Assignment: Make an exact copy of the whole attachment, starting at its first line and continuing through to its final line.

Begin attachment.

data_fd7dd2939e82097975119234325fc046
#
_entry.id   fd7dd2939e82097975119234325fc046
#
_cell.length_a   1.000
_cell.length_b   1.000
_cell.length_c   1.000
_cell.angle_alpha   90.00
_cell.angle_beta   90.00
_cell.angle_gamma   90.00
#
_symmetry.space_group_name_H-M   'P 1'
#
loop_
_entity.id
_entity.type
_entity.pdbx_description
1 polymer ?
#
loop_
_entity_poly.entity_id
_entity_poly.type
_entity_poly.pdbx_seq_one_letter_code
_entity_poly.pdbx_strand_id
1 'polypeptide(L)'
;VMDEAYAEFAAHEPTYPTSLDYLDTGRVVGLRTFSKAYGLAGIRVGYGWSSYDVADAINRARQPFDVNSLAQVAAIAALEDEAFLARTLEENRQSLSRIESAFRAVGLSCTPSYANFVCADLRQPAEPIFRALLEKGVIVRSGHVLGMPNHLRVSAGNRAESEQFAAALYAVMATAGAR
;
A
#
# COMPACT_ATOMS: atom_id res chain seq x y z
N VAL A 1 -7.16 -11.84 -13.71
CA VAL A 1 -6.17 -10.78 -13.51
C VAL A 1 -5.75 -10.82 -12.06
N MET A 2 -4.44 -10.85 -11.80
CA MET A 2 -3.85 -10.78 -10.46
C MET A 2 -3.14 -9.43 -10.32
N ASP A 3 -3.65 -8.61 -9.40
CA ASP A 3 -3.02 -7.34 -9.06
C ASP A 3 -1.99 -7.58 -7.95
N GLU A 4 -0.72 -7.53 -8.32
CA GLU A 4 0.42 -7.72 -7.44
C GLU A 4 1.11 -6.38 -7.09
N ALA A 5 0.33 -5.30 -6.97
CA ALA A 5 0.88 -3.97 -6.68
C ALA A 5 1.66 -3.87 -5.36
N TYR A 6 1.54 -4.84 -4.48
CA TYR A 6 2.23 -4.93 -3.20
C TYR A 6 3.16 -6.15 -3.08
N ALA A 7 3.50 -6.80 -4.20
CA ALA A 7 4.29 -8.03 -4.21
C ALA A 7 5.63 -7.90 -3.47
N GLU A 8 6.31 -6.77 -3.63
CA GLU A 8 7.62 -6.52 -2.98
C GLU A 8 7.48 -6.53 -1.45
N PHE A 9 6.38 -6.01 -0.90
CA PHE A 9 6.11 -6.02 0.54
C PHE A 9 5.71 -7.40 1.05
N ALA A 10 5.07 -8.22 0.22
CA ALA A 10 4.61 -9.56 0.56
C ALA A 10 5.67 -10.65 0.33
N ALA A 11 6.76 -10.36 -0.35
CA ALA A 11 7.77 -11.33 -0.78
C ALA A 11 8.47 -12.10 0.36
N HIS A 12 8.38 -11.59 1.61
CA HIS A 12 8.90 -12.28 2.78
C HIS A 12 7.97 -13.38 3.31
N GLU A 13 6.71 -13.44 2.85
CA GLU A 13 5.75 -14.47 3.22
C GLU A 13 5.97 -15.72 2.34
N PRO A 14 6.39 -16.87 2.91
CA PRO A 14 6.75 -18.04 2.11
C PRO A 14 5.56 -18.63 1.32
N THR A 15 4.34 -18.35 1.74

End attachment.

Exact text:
data_fd7dd2939e82097975119234325fc046
#
_entry.id   fd7dd2939e82097975119234325fc046
#
_cell.length_a   1.000
_cell.length_b   1.000
_cell.length_c   1.000
_cell.angle_alpha   90.00
_cell.angle_beta   90.00
_cell.angle_gamma   90.00
#
_symmetry.space_group_name_H-M   'P 1'
#
loop_
_entity.id
_entity.type
_entity.pdbx_description
1 polymer ?
#
loop_
_entity_poly.entity_id
_entity_poly.type
_entity_poly.pdbx_seq_one_letter_code
_entity_poly.pdbx_strand_id
1 'polypeptide(L)'
;VMDEAYAEFAAHEPTYPTSLDYLDTGRVVGLRTFSKAYGLAGIRVGYGWSSYDVADAINRARQPFDVNSLAQVAAIAALEDEAFLARTLEENRQSLSRIESAFRAVGLSCTPSYANFVCADLRQPAEPIFRALLEKGVIVRSGHVLGMPNHLRVSAGNRAESEQFAAALYAVMATAGAR
;
A
#
# COMPACT_ATOMS: atom_id res chain seq x y z
N VAL A 1 -7.16 -11.84 -13.71
CA VAL A 1 -6.17 -10.78 -13.51
C VAL A 1 -5.75 -10.82 -12.06
N MET A 2 -4.44 -10.85 -11.80
CA MET A 2 -3.85 -10.78 -10.46
C MET A 2 -3.14 -9.43 -10.32
N ASP A 3 -3.65 -8.61 -9.40
CA ASP A 3 -3.02 -7.34 -9.06
C ASP A 3 -1.99 -7.58 -7.95
N GLU A 4 -0.72 -7.53 -8.32
CA GLU A 4 0.42 -7.72 -7.44
C GLU A 4 1.11 -6.38 -7.09
N ALA A 5 0.33 -5.30 -6.97
CA ALA A 5 0.88 -3.97 -6.68
C ALA A 5 1.66 -3.87 -5.36
N TYR A 6 1.54 -4.84 -4.48
CA TYR A 6 2.23 -4.93 -3.20
C TYR A 6 3.16 -6.15 -3.08
N ALA A 7 3.50 -6.80 -4.20
CA ALA A 7 4.29 -8.03 -4.21
C ALA A 7 5.63 -7.90 -3.47
N GLU A 8 6.31 -6.77 -3.63
CA GLU A 8 7.62 -6.52 -2.98
C GLU A 8 7.48 -6.53 -1.45
N PHE A 9 6.38 -6.01 -0.90
CA PHE A 9 6.11 -6.02 0.54
C PHE A 9 5.71 -7.40 1.05
N ALA A 10 5.07 -8.22 0.22
CA ALA A 10 4.61 -9.56 0.56
C ALA A 10 5.67 -10.65 0.33
N ALA A 11 6.76 -10.36 -0.35
CA ALA A 11 7.77 -11.33 -0.78
C ALA A 11 8.47 -12.10 0.36
N HIS A 12 8.38 -11.59 1.61
CA HIS A 12 8.90 -12.28 2.78
C HIS A 12 7.97 -13.38 3.31
N GLU A 13 6.71 -13.44 2.85
CA GLU A 13 5.75 -14.47 3.22
C GLU A 13 5.97 -15.72 2.34
N PRO A 14 6.39 -16.87 2.91
CA PRO A 14 6.75 -18.04 2.11
C PRO A 14 5.56 -18.63 1.32
N THR A 15 4.34 -18.35 1.74